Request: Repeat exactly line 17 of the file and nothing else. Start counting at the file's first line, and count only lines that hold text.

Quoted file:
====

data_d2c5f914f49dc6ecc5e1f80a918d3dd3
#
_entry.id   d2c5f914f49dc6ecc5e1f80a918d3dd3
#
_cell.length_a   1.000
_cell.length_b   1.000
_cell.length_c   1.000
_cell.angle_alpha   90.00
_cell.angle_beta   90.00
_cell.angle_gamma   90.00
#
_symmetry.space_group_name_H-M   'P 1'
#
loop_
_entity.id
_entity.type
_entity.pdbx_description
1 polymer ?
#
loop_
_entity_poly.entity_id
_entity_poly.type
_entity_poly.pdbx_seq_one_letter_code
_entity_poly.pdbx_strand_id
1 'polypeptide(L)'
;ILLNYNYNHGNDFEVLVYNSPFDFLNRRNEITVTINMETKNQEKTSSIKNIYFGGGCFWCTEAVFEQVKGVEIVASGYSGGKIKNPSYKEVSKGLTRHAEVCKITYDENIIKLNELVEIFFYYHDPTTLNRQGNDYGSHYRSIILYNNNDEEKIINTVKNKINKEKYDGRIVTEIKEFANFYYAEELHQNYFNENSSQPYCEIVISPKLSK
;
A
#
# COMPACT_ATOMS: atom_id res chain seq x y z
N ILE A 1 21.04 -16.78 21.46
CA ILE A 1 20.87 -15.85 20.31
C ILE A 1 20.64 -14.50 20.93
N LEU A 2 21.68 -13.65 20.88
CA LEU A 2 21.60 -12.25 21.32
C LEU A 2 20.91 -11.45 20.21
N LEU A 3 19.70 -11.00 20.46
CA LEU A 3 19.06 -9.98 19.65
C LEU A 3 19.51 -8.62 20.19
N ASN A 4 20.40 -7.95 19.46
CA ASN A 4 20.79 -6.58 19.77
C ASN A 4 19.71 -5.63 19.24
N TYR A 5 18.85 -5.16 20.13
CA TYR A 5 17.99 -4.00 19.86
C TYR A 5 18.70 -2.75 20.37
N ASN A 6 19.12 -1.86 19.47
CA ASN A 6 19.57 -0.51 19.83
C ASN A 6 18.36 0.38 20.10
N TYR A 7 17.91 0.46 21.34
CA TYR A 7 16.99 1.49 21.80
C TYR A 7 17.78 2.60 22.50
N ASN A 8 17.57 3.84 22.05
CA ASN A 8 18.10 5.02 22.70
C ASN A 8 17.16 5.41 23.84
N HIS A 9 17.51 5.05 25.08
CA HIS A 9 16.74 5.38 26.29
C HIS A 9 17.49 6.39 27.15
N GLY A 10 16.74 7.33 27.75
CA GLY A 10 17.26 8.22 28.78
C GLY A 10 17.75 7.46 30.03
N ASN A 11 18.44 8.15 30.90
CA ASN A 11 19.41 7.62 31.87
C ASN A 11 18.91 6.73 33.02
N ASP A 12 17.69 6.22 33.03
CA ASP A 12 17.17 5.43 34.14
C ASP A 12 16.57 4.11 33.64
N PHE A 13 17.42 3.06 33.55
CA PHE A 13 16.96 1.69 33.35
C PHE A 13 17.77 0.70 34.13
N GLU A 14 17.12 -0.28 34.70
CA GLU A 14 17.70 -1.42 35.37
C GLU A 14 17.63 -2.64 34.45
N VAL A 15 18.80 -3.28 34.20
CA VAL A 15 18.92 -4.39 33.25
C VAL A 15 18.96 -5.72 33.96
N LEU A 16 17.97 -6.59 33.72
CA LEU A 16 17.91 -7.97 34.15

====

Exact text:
_entity.pdbx_description